Summary report, 10–18 May 1999

7th Meeting of the Conference of the Parties to the Ramsar Convention (COP7)

The Seventh Meeting of the Conference of the Contracting Parties (COP7) to the Ramsar Convention on Wetlands took place from 10-18 May 1999 in San José, Costa Rica. COP7 focused on the interrelations between human societies and wetland habitats, and the general theme of the Conference was "People and Wetlands – The Vital Link."

Approximately 750 participants attended COP7, including officials from 110 Contracting Parties (CPs) to the Convention and 15 observer States, numerous national and international NGOs, representatives of other convention secretariats and intergovernmental institutions, donor agencies and wetland scientists. The programme included five technical sessions, on Ramsar and Water, National Planning for Wetland Conservation and Wise Use, Involving People at All Levels in the Conservation and Wise Use of Wetlands, Tools for Assessing and Recognizing Wetland Values, and Frameworks for Regional and International Cooperation Regarding Wetlands. Delegates considered several substantive agenda items, including reviews of Convention implementation in each region, the Convention Work Plan and Ramsar budget for 2000-2002, and regional categorization of countries under the Convention. Delegates also considered and adopted 30 resolutions and four recommendations on policy, programme and budgetary issues to advance the work of the Convention into the next century. In addition, a Memorandum of Understanding (MOU) was signed between the Ramsar Secretariat and the World Heritage Center, two countries — Lebanon and Cuba — announced their accession to the Convention, and numerous Contracting Parties (CPs) announced the designation of new Ramsar sites in their countries.

While some thought that the overriding COP7 theme of “People and Wetlands: The Vital Link” was somewhat lost in a plethora of resolutions and political tugs-of-war, COP7 did make good progress in adopting a variety of tools to enable better implementation of the Convention. Many participants felt that COP7 constituted a significant step in Ramsar’s development and demonstrated that efforts to broaden its scope, beyond the once somewhat narrow focus on protecting wetlands as habitat for waterfowl and into the wider context of sustainable development concerns, are beginning to bear fruit.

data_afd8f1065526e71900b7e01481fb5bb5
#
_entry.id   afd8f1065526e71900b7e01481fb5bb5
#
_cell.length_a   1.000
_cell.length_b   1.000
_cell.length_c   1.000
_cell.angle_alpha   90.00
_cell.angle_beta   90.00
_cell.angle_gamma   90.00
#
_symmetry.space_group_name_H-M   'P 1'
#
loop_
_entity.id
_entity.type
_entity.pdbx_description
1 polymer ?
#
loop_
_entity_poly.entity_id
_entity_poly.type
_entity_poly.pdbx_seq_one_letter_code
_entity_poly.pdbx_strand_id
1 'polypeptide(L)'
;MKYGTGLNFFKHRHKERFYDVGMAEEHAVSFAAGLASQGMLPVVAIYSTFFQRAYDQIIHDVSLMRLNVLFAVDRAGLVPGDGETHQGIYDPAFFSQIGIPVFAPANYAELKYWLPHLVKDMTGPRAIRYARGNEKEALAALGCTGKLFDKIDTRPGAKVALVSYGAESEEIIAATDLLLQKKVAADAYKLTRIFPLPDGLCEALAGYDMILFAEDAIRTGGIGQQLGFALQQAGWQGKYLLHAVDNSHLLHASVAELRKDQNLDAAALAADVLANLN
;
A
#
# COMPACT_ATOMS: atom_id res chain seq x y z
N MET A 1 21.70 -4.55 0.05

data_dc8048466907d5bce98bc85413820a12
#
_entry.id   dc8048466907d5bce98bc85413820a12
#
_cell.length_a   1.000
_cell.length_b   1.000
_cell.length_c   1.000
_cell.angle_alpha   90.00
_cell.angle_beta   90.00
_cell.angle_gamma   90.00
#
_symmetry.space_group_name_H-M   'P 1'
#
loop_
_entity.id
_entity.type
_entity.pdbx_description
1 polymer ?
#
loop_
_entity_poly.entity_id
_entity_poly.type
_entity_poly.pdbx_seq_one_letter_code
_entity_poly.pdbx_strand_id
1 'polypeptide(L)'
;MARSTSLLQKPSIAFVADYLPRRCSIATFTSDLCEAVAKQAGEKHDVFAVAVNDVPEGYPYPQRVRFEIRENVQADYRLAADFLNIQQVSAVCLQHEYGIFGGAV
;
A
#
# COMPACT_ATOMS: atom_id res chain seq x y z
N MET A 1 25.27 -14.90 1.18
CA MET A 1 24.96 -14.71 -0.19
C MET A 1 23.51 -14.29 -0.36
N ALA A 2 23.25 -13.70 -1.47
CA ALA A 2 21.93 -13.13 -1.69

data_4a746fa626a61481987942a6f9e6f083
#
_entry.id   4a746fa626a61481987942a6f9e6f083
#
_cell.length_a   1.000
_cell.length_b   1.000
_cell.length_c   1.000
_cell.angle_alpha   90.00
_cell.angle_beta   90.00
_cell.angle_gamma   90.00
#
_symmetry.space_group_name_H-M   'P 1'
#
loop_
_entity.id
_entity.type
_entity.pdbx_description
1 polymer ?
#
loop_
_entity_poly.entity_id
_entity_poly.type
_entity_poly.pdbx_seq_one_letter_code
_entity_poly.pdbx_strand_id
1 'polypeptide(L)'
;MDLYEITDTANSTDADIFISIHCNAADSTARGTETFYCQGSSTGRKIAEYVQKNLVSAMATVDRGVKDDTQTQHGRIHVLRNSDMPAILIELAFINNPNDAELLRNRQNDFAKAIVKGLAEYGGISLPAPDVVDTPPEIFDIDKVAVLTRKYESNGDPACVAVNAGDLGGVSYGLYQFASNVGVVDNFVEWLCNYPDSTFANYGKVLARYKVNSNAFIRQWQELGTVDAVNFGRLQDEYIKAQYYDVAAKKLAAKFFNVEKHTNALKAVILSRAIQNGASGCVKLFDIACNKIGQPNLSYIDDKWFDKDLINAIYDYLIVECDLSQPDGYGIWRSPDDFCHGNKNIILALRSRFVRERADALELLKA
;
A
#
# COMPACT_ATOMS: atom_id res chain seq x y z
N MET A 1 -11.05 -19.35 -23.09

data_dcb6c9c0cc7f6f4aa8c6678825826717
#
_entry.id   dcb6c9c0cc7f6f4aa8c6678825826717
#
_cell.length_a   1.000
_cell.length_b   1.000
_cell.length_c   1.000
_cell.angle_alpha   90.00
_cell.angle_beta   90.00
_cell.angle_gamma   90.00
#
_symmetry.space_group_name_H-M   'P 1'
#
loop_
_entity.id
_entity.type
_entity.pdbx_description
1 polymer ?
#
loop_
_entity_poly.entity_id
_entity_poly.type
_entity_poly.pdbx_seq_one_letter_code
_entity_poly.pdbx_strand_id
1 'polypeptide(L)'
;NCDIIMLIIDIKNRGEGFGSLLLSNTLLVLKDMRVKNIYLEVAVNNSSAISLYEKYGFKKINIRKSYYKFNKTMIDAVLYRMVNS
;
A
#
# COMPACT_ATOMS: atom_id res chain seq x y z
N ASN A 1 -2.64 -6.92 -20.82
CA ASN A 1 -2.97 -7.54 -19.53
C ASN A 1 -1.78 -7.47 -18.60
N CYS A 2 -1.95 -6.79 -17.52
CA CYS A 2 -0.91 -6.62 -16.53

The Convention on Wetlands of International Importance especially as Waterfowl Habitat (Ramsar Convention on Wetlands), was signed in Ramsar, Iran, on 2 February 1971, and came into force on 21 December 1975. The Convention provides the framework for national action and international cooperation for the conservation and wise use of wetlands and their resources. It is the only environmental treaty dealing with a particular ecosystem.

There are presently 116 CPs to the Convention. There are 977 wetland sites, totaling 71 million hectares, designated for inclusion in the Ramsar List of Wetlands of International Importance (“Ramsar List”). Contracting Parties meet every three years to assess progress of the Convention and wetland conservation, share knowledge and experience on technical issues, and plan for the next triennium. There have been six prior meetings of the Conference of the Contracting Parties (COPs) since the Convention’s entry into force: COP1 in Cagliari, Italy (24-29 November 1980); COP2 in Groningen, the Netherlands (7-12 May 1984); COP3 in Regina, Canada (27 May-5 June 1987); COP4 in Montreux, Switzerland (27 June-4 July 1990); COP5 in Kushiro, Japan (9-16 June 1993); and COP6 in Brisbane, Australia (19-27 March 1996). COP7 marked the first time that a Ramsar COP was convened in a developing country.

Parties to the Convention commit themselves to: designate at least one site that meets the Ramsar Criteria for inclusion in the Ramsar List and ensure maintenance of the ecological character of each Ramsar site; include wetland conservation within national land-use planning in order to promote the wise use of all wetlands within their territory; establish nature reserves on wetlands and promote training in wetland research, management and wardening; and consult with other CPs about Convention implementation, especially with regard to transfrontier wetlands, shared water systems, shared species and development projects affecting wetlands.